PIRA Energy Group's Weekly Oil Market Recap for the Week Ending March 1st, 2015

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Current Brent Crude Tightness Will Not Last

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The basic problem is that the Atlantic Basin has no outlet for its excess crude, with Middle East producers aggressively pricing in Asia to maintain market share.

NYC-based PIRA Energy Group believes current Brent crude tightness will not last. In the U.S., crude build drives another record total U.S. commercial stock level. In Japan, crude runs eased and product stocks drew. Specifically, PIRA’s analysis of the oil market fundamentals has revealed the following:

World Oil Market Forecast, February 2015

PIRA’s outlook for an improving global economy is on track. Current Brent crude tightness will not last. The basic problem is that the Atlantic Basin has no outlet for its excess crude, with Middle East producers aggressively pricing in Asia to maintain market share. The surplus hit Europe first, then North America, and now all prices point supply back to Europe.

Crude Build Drives another Record Total U.S. Commercial Stock Level

The U.S. crude balance structure that has bloated crude inventories to record levels continues unabated. Domestic crude supply is now up more than 1.5 MMB/D over the last four weeks, compared to last year, while crude imports remain stubbornly high, down only 0.55 MB/D over the same period. Weekly crude runs and exports are up a combined 0.7 MMB/D, but not nearly enough to forestall stocks growing at a faster clip than last year. Total commercial stocks built this week, to a new record high. With a draw last year, the year-over-year surplus increased. With falling crude runs but imports remaining around 7.30 MMB/D, crude stocks built.    

Japanese Crude Runs Easing; Crude and Product Stocks Draw

Crude runs have begun to ease from maximum seasonal levels, while imports were low and crude stocks drew. Finished product stocks also drew moderately. Gasoline demand eased, but stocks still drew slightly, while gasoil demand was strong and stocks drew for the fifth straight week. The indicative refining margin remained strong. Gasoline cracks firmed, while other major product cracks eased slightly.

European LPG Prices March Higher

European LPG prices rose last week as higher winter demand was met by limited supply, as fewer import cargoes arrived in the region and refinery supplies have dwindled. Barge lots of propane were $39/MT higher at $533 Friday, at a slight premium to naphtha. Weather related export disruptions in Algeria and more expensive naphtha prices have also been bullish catalysts.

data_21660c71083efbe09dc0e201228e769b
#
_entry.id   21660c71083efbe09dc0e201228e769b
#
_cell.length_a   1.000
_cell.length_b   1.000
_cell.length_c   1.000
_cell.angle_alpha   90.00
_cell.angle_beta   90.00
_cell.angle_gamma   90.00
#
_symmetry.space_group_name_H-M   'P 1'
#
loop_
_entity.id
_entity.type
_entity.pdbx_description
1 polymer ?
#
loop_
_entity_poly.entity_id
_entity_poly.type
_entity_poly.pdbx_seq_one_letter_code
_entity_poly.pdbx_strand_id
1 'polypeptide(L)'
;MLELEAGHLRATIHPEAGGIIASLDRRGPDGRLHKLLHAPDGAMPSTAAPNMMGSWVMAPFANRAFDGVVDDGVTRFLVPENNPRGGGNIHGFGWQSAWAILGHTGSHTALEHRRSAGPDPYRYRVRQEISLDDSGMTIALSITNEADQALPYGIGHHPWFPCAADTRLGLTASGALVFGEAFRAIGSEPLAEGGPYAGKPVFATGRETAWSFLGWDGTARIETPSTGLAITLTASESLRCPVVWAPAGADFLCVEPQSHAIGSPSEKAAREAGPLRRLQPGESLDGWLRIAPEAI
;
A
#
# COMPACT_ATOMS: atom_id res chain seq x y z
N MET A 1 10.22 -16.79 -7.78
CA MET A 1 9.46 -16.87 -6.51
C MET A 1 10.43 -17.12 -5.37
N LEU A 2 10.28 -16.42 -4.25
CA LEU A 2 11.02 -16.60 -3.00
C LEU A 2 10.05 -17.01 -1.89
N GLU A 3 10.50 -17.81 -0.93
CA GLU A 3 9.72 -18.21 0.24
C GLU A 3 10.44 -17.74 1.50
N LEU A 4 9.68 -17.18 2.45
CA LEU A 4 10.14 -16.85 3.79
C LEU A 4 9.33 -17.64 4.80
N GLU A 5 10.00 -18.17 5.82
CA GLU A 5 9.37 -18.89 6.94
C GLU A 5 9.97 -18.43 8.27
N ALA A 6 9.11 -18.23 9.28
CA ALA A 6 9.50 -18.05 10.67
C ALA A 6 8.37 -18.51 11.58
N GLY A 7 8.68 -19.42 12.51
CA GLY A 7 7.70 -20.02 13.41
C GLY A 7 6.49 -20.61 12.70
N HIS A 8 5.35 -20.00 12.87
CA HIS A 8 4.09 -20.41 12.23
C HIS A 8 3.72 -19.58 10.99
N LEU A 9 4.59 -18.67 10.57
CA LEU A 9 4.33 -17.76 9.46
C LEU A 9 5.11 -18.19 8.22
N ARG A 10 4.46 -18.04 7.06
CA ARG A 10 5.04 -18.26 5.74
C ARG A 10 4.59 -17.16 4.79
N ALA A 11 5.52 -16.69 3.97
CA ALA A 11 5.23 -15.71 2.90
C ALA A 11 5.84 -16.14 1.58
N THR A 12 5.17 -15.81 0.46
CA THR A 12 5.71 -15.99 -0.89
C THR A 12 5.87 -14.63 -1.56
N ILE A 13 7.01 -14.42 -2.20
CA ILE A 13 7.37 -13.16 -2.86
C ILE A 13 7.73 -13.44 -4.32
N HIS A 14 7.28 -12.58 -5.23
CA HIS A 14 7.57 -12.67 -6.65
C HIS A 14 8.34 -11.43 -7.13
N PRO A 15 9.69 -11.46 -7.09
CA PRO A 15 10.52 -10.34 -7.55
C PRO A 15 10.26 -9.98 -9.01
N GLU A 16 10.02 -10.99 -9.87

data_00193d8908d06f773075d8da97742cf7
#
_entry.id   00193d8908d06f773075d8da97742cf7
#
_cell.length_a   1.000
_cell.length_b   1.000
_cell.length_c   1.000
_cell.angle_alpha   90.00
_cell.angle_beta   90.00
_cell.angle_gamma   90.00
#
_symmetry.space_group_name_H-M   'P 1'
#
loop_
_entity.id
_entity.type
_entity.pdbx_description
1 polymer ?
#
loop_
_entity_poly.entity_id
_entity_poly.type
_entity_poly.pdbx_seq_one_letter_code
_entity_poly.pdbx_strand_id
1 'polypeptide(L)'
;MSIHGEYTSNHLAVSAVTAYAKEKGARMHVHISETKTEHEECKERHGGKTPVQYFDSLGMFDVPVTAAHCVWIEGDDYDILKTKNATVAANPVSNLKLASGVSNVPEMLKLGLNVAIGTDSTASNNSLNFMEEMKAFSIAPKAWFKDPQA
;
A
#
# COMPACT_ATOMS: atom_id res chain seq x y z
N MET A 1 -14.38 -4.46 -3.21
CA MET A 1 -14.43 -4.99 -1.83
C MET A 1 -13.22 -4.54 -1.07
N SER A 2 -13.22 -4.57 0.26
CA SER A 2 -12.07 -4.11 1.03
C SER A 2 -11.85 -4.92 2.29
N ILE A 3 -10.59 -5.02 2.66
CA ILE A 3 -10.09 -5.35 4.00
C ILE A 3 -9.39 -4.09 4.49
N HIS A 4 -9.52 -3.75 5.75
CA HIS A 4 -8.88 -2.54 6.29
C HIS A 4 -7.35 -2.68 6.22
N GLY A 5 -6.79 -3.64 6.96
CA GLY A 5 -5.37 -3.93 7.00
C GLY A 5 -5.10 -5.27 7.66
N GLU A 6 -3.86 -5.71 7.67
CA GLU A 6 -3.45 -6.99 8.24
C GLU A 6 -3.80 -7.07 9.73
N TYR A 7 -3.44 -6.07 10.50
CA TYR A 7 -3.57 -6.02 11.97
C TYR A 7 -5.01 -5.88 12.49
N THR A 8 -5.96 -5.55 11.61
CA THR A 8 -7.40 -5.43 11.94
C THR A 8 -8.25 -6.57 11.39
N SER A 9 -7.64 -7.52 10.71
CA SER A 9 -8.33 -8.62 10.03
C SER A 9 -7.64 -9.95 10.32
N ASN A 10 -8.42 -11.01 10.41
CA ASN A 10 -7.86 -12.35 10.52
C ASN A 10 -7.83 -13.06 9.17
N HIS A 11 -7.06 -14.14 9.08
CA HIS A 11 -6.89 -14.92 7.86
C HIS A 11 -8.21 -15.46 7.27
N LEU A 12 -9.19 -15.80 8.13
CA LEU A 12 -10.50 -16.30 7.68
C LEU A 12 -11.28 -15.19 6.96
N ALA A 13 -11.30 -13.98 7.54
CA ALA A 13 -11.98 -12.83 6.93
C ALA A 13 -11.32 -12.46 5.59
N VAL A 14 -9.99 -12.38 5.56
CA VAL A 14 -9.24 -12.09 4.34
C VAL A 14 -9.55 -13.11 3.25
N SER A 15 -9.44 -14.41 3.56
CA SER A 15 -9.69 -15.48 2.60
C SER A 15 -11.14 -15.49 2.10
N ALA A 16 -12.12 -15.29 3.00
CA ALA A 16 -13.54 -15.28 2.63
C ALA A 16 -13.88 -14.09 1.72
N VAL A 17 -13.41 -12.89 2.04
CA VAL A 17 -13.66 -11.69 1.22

Ethanol Production Declines

U.S. ethanol production declined sharply during the week ending February 20 to a 15-week low 947 MB/D from 964 MB/D during the previous week. Inventories built by 510 thousand barrels to a 2½-year high 21.6 million barrels.

A Look at Political Risks in a Low Oil Price Environment

Supply disruptions continued to grow in 2014, but the growth in losses nearly halved relative to recent years, and the vast oversupply in today's global oil market is muting the impact of losses. While PIRA expects slightly lower disruptions in 2015, we believe important risks to supply are lurking. As in years past, violence and political turmoil do remain a threat, but this year risks are also emanating from the low oil price environment. In this note, we look at political risks in the $50-$60/Bbl oil price environment expected this year. PIRA believes the biggest risks to supply in 2015 come from presidential elections in Nigeria; economic deterioration in Venezuela; and fiscal constraints and political tensions between Baghdad and Kurdistan.

The information above is part of PIRA Energy Group's weekly Energy Market Recap - which alerts readers to PIRA’s current analysis of energy markets around the world as well as the key economic and political factors driving those markets.

Click here for additional information on PIRA’s global energy commodity market research services.


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New York, NY 10016

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